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1958 - Elvis Presley begins boot camp in Ft. Hood, Texas, where he insists on doing KP and guard duty just like the other soldiers.

1973 - Shortly after having a hit with Shel Silverstein's "The Cover of the Rolling Stone," Dr. Hook & the Medicine Show were on the cover of Rolling Stone in caricature. It was written as a send-up of rock bands who lose all self awareness when they reach a certain level of success. According to members of the group, they really did buy five copies for their mothers, just like the song said.

1975 - Jeff Beck releases Blow By Blow. Beck's versatile soloing and diverse tones are clearly the album's focus, and he proves to be an adept rhythm player. Blow by Blow is balanced by open-ended jamming and crisp ensemble interaction as it sidesteps the bombast that sank much of the jazz-rock fusion of the period. Blow by Blow signaled a new creative peak for Beck and ranks as one of the premiere recordings in the canon of instrumental rock music.

1978 - After a tumultuous ordeal that lasted nearly two years, Tina Turner is officially divorced from husband Ike. She gets nothing in the settlement except her name; born Anna Mae Bullock, it was Ike who named her "Tina Turner" when they started performing together. But she revived her career with a startling comeback in the early '80s.

1980 - Pink Floyd's The Dark Side of The Moon spends its 303rd week on the US album chart beating the record by Carole King's 1971 long player Tapestry.

2005 - Neil Young has brain surgery to remove an aneurysm. His vision became blurry at the Rock and Roll Hall of Fame ceremonies, and a subsequent checkup discovered the aneurysm.

2019 - Billie Eilish released her debut album, When We All Fall Asleep, Where Do We Go?. Eilish largely wrote the album with her brother Finneas O'Connell, who produced it at his small bedroom studio.

With a youthful, hybrid blend that incorporates elements of indie electronic, pop, and hip-hop (assisted by brother Finneas O'Connell), When We All Fall Asleep, Where Do We Go? captures the late-2010s zeitgeist by throwing conventional boundaries to the wind and fully committing to its genre-blurring self. While empowering and vulnerable messages bleed through every song, the quieter moments allow her introspection to take the spotlight. Indeed, Through out she demonstrates that she can do it all, hinting at a bright future that could truly go in any direction, as messy and hopeful as youth can get.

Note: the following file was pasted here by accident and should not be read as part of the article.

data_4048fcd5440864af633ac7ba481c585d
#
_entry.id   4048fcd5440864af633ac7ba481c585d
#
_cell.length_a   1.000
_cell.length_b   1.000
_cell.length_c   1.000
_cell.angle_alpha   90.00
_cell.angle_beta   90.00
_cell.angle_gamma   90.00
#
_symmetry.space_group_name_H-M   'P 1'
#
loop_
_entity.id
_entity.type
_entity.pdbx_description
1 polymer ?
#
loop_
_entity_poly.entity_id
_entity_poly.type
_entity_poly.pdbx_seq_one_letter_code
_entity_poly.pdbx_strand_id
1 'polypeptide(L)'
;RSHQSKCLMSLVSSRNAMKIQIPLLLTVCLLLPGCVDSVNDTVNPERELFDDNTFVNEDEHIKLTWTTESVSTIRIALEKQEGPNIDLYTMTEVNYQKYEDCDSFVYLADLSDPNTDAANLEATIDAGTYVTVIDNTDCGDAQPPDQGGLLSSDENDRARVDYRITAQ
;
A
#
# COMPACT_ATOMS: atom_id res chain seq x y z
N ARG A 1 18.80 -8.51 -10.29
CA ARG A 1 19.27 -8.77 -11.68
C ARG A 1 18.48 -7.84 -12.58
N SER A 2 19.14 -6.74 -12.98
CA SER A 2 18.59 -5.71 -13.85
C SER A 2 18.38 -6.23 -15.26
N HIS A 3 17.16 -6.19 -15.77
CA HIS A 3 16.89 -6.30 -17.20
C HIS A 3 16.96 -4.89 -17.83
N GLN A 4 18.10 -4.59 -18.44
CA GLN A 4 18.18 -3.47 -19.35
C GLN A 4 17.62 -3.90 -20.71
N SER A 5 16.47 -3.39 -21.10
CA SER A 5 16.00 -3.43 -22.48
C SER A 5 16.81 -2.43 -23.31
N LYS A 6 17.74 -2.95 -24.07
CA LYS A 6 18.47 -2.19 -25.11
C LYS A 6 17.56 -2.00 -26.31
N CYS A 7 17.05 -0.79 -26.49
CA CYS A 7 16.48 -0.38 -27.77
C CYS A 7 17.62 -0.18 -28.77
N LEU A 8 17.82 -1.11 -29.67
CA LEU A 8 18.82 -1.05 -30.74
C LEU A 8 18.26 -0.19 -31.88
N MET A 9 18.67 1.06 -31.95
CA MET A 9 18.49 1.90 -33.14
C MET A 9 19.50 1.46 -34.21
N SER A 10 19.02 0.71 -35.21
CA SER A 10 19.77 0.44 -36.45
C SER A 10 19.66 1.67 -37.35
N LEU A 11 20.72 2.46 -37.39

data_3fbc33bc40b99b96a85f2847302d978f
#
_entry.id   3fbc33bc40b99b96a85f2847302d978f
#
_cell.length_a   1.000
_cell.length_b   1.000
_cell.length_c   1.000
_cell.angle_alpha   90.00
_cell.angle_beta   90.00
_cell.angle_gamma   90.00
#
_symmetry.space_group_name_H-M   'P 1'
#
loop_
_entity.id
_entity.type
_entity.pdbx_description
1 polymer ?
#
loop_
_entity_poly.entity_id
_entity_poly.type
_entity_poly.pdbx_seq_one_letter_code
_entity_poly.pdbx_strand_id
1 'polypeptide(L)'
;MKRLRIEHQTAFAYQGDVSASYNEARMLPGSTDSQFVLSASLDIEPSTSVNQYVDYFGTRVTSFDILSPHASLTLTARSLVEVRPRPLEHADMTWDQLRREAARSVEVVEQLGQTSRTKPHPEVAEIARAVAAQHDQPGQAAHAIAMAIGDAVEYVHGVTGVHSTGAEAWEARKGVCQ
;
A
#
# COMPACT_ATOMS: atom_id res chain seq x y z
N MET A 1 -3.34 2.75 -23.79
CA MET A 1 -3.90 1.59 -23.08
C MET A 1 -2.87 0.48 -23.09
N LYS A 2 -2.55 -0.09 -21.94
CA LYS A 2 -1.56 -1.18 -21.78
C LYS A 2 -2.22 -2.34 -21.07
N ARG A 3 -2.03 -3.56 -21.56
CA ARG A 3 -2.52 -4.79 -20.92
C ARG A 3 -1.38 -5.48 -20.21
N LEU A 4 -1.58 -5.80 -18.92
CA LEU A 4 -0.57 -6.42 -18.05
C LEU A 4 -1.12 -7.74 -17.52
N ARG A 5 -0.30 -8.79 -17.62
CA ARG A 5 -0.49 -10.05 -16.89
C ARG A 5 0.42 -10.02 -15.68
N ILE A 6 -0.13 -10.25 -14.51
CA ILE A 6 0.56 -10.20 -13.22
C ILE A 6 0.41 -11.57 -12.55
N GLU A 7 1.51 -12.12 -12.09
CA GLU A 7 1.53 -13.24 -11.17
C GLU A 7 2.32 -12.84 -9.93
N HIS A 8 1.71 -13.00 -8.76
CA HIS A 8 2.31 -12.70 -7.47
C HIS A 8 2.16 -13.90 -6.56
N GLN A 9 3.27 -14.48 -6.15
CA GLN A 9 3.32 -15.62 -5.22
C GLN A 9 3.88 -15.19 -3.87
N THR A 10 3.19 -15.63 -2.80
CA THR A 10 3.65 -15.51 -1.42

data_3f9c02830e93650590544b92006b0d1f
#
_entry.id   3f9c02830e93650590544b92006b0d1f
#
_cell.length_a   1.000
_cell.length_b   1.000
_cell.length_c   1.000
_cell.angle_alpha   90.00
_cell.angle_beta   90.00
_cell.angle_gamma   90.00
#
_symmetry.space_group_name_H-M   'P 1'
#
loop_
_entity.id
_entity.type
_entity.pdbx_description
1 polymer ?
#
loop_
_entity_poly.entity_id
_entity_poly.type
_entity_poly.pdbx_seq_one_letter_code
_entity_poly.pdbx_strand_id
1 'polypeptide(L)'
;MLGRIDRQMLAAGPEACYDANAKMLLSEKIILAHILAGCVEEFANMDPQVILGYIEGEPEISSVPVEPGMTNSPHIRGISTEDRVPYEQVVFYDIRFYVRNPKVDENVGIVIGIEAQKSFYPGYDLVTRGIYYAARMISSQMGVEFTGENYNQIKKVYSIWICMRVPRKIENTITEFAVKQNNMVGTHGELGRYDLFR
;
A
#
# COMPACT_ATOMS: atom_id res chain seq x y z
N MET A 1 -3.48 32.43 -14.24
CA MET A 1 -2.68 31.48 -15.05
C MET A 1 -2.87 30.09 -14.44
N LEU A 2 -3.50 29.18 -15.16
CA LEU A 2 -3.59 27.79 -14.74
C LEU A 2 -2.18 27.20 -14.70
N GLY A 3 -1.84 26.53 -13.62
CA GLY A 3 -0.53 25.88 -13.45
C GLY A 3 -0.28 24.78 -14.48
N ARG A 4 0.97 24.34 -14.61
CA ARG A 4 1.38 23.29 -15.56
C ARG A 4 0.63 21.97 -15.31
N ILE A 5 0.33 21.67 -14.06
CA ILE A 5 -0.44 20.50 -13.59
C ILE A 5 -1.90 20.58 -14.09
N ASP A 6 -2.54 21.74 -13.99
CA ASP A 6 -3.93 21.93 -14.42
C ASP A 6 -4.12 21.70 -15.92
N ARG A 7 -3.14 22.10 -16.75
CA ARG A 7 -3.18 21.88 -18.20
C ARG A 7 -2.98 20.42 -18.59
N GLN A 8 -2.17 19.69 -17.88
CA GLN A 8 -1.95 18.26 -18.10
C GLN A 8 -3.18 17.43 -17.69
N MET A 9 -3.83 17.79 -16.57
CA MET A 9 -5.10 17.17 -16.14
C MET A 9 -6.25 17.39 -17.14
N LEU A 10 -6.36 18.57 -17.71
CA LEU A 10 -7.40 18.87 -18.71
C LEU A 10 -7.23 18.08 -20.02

Evangelos Odysseas Papathanassiou, better-known as Vangelis, was born today in 1943. One of the most influential figures in the history of electronic music and as a composer of film scores. He first found success as a member of Aphrodite's Child, a psychedelic/progressive rock band active during the late '60s and early '70s releasing the well-regarded full-length 666 in 1972. He achieved international mainstream success for his triumphant theme music to the 1981 film Chariots of Fire and several collaborations with former Yes vocalist Jon Anderson as Jon & Vangelis. And of course, his groundbreaking score/soundtrack to director Ridley Scott's 1982 dystopian science fiction classic Blade Runner.

Michael Brecker was born on this day in 1949. A remarkable technician and a highly influential tenor saxophonist. While releasing a steady stream of albums since 1977, he credits are long and diverse playing with Bootsy Collins, Eric Clapton, Blue Oyster Cult, Paul Simon, John Lennon, Steely Dan, Parliament, Willie Nelson, Bruce Springsteen and many more.

Perry Farrell is 65. Born Peretz Bernstein in Queens, New York City. His stage name is a play on the word "peripheral," in the sense that he's "on the edge." As the frontman for Jane's Addiction, he had an undeniable charisma and an interest in provocative art (he designed the band's album covers), and leading the band through a hybrid of rock music: metal with strains of punk, folk, and jazz. He also formed Porno For Pyros, and launched the Lollapalooza music festival. Photo by Kevin Winter/Getty Images.

John Popper is 57. The harmonica virtuoso and frontman for Blues Traveler. The H.O.R.D.E. (Horizons of Rock Developing Everywhere) tour, was conceived by Popper and band manager Dave Frey and went on to become one of the most successful annual tour packages of the 90s. That's Popper with the harmonica solo on the Dave Matthews Band, "What Would You Say".


2016 - Andy Newman from Thunderclap Newman (who had the 1969 No. 1 hit “Something in the Air”) died at age 73. Primarily a keyboard player his schoolfriends nicknamed him Thunderclap in honour of his playing technique. The band that would become Thunderclap Newman was formed in late 1968 at the instigation of the Who’s Pete Townshend, who produced the their lone album, Hollywood Dream.

2020 - Alan Merrill died at age 69. He was the co-writer of, and lead singer on, the first released version of the song “I Love Rock 'n' Roll,” which was recorded by the Arrows in 1975. The song became a breakthrough hit for Joan Jett in 1982.

On This Day In Music History was sourced, curated, copied, pasted, edited, and occasionally woven together with my own crude prose, from This Day in Music, Music This Day, Allmusic, Song Facts and Wikipedia.


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